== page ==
When looking for investors, entrepreneurs used to have a tendency to sign with the first VC who came through the door with money. Today, that's seldom the case. Instead, startups and entrepreneurs weigh a number of options when choosing an investor, namely operational expertise, the extent of their network, access to customers, financial partners and industry expertise. Consequently, private equity and venture capitalists have to build capabilities to complement their financial resources in order to stand out from the crowd and attract the best companies to their portfolio.
In Silicon Valley, the relative maturity of that market and its reputation for technology specialization has created an environment where both entrepreneurs and investors alike are aware of the strengths and weaknesses of the respective companies and funding sources. The effective "prequalification" that accompanies this familiarity means entrepreneurs and financiers can avoid the ritualistic mating dance and tire kicking that is preliminary due diligence, and more directly engage in the productive dialogue that occurs when there is an obvious fit between the firms. Consequently, deals tend to close at a much quicker pace than they do elsewhere.
At the other end of the spectrum, emerging growth companies that nonchalantly foray into the deal process without thoroughly understanding what they want from a financial partner―or what an investor expects from them―stagnate the actual funding process. Of equal importance, investors similarly need to have a clearly articulated investment strategy, a well-defined set of qualifications they can bring to the table, and a commitment to share their attributes with the market.
When everyone's on the same page, investors can better identify companies in which they have interest, and entrepreneurs can more quickly raise the capital they need to grow their business. With that in mind, here are three ways that entrepreneurs can best position themselves to ensure their deal closes quickly:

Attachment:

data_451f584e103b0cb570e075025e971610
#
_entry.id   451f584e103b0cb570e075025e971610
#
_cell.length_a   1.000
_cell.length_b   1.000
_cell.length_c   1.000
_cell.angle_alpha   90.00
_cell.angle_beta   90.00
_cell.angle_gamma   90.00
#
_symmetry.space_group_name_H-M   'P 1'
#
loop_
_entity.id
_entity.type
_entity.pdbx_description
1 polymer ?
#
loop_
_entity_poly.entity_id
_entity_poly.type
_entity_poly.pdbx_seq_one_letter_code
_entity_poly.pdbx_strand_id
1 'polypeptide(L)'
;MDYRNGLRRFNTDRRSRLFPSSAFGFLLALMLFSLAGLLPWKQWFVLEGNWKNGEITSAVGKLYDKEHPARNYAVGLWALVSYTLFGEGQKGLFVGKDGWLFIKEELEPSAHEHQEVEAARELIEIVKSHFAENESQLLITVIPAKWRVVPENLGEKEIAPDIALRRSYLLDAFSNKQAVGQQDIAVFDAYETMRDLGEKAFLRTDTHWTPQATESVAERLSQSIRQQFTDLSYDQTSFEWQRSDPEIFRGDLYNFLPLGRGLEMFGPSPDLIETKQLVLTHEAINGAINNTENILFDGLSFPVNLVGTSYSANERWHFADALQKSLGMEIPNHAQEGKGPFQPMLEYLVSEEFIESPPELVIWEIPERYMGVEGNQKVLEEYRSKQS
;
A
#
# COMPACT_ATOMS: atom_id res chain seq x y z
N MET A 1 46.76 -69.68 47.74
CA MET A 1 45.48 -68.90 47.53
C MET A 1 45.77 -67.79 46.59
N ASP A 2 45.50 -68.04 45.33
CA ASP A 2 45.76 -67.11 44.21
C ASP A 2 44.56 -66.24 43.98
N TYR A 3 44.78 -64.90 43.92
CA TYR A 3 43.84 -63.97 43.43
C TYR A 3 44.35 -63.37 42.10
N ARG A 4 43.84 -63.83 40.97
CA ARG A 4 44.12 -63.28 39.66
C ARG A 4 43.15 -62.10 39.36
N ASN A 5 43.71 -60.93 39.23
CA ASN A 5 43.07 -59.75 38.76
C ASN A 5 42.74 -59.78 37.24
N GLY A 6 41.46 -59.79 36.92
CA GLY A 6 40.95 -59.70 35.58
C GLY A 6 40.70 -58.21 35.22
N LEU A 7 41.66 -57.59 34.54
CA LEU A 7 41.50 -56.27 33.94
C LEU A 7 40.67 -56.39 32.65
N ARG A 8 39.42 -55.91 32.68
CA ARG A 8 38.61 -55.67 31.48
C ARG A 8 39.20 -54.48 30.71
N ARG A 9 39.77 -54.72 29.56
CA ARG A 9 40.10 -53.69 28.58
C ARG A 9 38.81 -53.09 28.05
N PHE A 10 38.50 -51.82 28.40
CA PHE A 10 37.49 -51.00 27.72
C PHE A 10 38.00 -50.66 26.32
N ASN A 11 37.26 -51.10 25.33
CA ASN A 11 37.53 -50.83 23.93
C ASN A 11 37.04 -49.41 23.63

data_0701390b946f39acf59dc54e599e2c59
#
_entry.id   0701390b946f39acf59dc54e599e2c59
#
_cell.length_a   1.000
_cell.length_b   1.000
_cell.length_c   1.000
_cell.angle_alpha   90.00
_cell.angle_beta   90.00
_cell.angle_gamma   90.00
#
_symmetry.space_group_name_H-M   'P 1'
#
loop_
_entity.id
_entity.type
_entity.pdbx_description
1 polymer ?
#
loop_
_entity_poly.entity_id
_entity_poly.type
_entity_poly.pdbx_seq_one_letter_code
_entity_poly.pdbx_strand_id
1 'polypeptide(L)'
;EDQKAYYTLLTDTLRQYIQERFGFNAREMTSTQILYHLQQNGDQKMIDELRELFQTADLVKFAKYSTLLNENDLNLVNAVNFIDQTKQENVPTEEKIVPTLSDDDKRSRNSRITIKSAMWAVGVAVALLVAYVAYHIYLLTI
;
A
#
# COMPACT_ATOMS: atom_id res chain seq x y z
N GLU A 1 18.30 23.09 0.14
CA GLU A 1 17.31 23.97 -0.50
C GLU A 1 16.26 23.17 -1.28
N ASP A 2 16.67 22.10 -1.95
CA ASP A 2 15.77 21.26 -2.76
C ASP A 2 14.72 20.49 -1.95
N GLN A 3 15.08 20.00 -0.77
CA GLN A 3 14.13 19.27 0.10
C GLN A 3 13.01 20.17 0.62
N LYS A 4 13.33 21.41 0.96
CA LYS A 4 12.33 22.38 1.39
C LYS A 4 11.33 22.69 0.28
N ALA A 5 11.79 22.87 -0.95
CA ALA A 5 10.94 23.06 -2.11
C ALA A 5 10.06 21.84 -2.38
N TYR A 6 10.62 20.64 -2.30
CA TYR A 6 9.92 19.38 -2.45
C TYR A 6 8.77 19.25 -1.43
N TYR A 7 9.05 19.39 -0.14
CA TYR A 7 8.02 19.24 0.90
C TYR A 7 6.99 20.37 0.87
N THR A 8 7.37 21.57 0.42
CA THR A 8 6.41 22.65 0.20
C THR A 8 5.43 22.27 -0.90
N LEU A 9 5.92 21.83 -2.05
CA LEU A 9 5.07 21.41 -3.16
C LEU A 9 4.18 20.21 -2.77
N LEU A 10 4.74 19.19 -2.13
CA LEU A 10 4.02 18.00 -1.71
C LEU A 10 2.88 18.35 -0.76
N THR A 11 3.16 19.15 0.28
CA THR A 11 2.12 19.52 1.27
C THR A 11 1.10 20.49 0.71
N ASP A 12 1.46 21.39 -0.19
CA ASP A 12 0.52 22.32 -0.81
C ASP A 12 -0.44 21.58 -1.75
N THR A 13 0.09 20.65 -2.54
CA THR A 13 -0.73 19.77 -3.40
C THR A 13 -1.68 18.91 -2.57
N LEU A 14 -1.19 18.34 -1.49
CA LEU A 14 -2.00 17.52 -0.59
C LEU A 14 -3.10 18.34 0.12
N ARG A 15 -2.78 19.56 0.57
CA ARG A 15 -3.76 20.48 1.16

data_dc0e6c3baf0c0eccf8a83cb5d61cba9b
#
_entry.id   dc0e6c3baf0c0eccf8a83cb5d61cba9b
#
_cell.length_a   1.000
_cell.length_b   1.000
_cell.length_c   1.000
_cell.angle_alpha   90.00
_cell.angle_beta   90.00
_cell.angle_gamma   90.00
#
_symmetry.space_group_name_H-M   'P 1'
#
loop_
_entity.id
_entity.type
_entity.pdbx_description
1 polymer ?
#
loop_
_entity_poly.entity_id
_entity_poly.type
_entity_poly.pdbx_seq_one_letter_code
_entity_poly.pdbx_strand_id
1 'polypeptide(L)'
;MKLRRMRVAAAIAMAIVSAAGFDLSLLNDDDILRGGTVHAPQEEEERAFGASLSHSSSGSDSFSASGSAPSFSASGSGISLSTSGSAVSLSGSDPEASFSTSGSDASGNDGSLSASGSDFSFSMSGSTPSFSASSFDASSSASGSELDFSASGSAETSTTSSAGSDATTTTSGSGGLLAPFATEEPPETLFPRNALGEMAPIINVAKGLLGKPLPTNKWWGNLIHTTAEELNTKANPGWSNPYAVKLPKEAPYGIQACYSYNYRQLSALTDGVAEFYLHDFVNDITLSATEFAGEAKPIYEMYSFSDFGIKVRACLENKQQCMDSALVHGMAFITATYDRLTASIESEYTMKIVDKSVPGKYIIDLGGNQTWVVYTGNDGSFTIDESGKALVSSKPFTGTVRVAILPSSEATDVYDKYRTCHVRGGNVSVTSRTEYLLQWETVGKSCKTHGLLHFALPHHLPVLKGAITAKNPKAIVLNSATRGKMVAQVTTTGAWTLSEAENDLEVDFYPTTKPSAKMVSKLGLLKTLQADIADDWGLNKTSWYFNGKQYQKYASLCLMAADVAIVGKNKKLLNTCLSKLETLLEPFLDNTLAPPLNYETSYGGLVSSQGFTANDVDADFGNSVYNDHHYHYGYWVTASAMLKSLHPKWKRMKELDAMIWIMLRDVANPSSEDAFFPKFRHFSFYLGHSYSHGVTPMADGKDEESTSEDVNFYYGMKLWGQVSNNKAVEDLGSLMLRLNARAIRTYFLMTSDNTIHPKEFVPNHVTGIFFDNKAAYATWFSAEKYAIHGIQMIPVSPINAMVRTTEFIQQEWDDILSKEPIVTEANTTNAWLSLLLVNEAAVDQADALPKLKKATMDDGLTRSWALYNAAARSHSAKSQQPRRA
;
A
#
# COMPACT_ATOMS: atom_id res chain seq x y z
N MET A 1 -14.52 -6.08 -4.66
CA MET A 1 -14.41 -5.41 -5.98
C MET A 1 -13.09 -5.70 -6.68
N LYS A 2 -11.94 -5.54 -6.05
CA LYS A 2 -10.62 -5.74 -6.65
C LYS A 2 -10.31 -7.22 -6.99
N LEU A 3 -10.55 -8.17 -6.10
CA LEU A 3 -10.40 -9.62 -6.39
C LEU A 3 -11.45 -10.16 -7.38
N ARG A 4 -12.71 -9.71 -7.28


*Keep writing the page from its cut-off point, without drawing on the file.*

1. Create a well-articulated plan. Prospective investors want to know how a business is going to scale. Outline and present a plan that clearly and systematically describes the breadth of the market you serve; how your company will develop, produce, market, and sell your product or service; and how you plan to penetrate the market, gain traction, as well as build the management team that will be needed to execute your plan.
2. Approach valuation with rationale and reasonable expectations. The value of your company plays a major role in the investment process. Entrepreneurs who have poured their life and soul into their business often believe they know best what his/her company is worth, and frequently rethink valuation at the 11th hour. Instead, you can speed the close by coming to the table with reasonable expectations and a rational perspective on the valuation. Keep in mind that the value of your company today is just the starting point for the rapid growth that will help that value blossom over time. Also remember that equity raised in the early stages of growth tends to be the most expensive. Rationally determine the amount of capital needed. Less is more.
3. Properly evaluate and assess management capability. During the due diligence process, investors might determine that a startup or emerging growth company could ultimately be stronger with new leadership. However, deals can stall when entrepreneurs don't take such conversations seriously or refuse to accept that they might be better suited to have a new CEO step in and run the business. A change in leadership can understandably be difficult. However, professional investors, who don't have the same emotional attachment as entrepreneurs, are much better qualified to recognize the strengths and weaknesses of the management team.
These three steps will help entrepreneurs both speed up and improve the capital-raising process. Armed with an understanding of how the process works, entrepreneurs can properly position their companies to ensure a faster route to the capital that will help them further their goals and build a successful company.
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